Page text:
Examines indigenous societies on the Pacific Northwest's western slope, from southeast Alaska to California, including social structures and relations, subsistence strategies, belief systems, and changes over time, both before and after non-Natives' arrival. Offered: jointly with JSIS A 270.
This course introduces students to the indigenous cultures of the Northwest Coast. We will study the area extending from the rocky coastlines of southeastern Alaska down to the Oregon coastline, which is home to Native societies whose histories and cultures have continually shaped and enriched this richly diverse and complex region.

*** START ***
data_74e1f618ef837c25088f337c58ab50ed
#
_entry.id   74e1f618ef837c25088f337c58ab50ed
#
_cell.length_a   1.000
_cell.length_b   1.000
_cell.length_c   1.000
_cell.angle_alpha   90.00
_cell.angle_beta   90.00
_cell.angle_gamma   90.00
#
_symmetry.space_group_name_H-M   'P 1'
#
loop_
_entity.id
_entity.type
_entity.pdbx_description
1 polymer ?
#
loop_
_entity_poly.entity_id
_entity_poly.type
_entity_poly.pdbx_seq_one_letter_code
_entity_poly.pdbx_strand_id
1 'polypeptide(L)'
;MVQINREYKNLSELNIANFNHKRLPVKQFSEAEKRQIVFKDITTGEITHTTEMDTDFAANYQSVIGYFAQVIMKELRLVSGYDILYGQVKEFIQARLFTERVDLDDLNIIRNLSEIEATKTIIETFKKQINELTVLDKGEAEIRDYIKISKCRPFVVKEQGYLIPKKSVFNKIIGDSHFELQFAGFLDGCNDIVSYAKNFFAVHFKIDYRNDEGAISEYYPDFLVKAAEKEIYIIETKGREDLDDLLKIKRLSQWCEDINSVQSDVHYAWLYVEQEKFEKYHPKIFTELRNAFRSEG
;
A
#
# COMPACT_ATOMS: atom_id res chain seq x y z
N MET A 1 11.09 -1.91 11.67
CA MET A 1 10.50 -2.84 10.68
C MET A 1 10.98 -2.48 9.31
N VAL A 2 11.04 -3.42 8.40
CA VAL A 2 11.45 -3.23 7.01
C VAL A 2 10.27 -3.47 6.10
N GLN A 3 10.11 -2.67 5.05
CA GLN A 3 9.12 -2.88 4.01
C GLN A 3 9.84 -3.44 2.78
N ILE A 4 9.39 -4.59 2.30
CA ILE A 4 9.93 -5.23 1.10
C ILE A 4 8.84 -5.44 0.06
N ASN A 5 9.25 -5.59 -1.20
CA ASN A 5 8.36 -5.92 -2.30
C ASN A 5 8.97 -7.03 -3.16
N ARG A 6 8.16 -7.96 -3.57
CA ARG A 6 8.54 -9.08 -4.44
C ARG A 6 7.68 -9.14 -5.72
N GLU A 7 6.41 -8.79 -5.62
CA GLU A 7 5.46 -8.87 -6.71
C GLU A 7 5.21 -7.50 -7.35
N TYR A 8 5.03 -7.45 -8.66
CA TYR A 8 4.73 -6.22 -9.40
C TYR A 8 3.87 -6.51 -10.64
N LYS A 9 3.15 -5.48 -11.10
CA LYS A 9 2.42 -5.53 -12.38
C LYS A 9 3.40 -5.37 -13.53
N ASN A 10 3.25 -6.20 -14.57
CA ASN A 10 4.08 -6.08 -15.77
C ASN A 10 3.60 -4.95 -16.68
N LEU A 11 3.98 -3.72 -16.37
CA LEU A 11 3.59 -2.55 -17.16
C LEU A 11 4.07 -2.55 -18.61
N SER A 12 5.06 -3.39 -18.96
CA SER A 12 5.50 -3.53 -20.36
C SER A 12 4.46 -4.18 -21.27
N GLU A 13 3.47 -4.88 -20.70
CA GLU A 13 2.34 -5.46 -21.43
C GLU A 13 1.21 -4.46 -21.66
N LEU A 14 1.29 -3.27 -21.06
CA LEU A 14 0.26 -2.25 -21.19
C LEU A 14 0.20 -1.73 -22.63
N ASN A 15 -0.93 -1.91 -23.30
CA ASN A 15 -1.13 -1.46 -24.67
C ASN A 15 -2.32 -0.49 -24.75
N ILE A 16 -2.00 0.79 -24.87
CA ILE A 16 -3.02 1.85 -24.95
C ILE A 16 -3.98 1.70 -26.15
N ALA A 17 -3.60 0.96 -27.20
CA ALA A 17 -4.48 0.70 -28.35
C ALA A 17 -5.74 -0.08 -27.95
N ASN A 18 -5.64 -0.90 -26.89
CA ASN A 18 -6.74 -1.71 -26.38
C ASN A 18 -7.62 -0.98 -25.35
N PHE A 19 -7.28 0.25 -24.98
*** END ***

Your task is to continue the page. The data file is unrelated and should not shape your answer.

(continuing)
We will then conduct an in depth study on one of the particular cultural groups in this region, the Makah tribe, who live on the southwestern tip of western Washington, and the Nuu-chah-nulth peoples, who live on the west coast of Vancouver Island. We will explore these people’s social, political, economic, and spiritual systems during the pre and early contact period. We will then examine their contemporary histories with a focus on their whaling tradition and on the issues that have arisen as a result of the Makah and Nuu-chah-nulth people’s decision to revive their whaling practices.
Student learning goals
General method of instruction
Class assignments and grading
One midterm exam, one in-class assignment, one personal journal, one final essay.